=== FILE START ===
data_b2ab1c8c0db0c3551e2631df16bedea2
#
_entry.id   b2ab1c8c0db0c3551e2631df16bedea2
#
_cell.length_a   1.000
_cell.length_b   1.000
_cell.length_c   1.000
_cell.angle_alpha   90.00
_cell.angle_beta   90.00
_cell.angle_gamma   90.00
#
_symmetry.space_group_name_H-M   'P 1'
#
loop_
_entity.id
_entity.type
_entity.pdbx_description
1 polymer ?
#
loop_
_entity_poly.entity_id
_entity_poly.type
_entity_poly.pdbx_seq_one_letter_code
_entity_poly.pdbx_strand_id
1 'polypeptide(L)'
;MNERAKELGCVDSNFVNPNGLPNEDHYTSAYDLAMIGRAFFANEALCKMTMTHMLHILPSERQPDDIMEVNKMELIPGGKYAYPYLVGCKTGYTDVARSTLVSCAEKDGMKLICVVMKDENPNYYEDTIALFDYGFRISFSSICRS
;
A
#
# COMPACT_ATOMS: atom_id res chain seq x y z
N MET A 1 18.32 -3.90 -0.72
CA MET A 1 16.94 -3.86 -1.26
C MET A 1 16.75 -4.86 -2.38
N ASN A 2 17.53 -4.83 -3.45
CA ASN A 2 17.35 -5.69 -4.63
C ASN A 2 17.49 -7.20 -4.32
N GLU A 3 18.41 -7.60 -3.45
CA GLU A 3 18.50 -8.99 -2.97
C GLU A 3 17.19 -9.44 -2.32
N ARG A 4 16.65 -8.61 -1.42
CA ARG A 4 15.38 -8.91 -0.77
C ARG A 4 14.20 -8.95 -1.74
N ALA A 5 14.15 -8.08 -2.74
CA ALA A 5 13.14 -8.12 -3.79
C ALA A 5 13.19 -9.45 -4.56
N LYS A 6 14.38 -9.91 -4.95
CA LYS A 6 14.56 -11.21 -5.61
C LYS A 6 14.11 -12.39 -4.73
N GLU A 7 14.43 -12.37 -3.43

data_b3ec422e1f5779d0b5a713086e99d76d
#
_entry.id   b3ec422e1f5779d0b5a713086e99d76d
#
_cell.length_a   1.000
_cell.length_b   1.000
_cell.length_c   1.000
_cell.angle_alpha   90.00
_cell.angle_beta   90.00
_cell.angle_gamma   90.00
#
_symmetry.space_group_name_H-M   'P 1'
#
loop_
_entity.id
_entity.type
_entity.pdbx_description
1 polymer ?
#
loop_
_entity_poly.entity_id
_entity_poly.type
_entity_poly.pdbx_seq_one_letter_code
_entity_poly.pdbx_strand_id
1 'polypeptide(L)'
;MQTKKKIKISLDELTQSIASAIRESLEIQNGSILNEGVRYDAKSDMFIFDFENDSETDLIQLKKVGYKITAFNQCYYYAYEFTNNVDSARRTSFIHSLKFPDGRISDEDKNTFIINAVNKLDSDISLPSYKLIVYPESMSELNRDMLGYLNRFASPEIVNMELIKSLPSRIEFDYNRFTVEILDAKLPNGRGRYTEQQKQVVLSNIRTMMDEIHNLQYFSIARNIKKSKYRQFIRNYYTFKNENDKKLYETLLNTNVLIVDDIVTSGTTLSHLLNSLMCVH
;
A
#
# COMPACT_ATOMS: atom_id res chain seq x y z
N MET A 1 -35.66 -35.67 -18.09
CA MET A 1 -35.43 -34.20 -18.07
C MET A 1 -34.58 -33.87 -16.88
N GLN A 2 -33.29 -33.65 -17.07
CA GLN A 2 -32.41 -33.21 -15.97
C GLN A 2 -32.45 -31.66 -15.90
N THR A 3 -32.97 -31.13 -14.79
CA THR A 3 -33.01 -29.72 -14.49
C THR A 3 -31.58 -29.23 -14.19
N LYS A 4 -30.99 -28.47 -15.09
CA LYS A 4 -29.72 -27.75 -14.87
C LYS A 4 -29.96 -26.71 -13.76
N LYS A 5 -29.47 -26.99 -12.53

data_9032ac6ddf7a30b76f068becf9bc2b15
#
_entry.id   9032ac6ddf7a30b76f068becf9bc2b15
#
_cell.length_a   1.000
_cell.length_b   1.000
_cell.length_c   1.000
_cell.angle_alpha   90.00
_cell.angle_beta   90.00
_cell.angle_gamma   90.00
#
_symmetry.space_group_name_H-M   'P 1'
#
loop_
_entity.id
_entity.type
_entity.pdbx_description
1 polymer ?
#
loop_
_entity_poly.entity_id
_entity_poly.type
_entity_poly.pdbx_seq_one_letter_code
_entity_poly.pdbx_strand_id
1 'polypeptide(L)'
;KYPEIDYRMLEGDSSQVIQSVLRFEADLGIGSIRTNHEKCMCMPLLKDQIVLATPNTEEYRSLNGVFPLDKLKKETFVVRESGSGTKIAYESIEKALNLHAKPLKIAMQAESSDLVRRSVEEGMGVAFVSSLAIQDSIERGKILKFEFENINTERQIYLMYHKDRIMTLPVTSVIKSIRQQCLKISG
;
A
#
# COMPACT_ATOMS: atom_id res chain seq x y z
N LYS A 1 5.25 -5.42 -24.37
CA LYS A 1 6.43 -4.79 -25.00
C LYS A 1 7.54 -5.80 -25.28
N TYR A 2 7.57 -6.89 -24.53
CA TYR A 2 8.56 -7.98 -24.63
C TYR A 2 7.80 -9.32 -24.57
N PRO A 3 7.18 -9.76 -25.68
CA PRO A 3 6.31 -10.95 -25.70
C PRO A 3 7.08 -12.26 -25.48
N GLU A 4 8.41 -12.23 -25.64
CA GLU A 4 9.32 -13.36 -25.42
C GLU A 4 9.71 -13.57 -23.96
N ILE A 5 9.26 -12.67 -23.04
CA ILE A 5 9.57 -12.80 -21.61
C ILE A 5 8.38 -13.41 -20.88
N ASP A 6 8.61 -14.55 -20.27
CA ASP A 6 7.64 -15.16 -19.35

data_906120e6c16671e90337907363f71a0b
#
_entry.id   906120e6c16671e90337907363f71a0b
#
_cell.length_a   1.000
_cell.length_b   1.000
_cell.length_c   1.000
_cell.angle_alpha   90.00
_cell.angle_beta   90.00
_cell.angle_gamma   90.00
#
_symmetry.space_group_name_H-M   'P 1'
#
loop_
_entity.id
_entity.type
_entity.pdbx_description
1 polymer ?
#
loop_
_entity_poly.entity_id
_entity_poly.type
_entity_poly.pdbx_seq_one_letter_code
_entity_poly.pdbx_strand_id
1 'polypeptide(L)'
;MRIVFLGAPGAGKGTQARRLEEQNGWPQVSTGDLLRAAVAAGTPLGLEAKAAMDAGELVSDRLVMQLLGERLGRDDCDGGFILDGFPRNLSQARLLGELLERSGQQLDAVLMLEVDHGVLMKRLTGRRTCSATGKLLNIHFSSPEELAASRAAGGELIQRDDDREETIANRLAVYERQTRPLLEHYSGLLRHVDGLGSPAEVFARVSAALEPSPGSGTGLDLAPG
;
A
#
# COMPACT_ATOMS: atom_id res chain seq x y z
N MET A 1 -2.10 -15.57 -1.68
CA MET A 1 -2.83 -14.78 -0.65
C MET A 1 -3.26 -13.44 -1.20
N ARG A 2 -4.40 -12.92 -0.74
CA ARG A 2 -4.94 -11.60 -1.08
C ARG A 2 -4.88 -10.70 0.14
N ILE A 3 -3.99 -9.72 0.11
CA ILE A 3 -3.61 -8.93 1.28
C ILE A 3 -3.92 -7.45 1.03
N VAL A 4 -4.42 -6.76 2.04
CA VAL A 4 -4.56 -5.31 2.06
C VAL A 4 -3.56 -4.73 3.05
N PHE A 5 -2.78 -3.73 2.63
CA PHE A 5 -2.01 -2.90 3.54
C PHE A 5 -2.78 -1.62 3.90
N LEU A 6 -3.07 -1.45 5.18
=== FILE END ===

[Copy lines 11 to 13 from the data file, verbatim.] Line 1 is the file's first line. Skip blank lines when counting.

#
_symmetry.space_group_name_H-M   'P 1'
#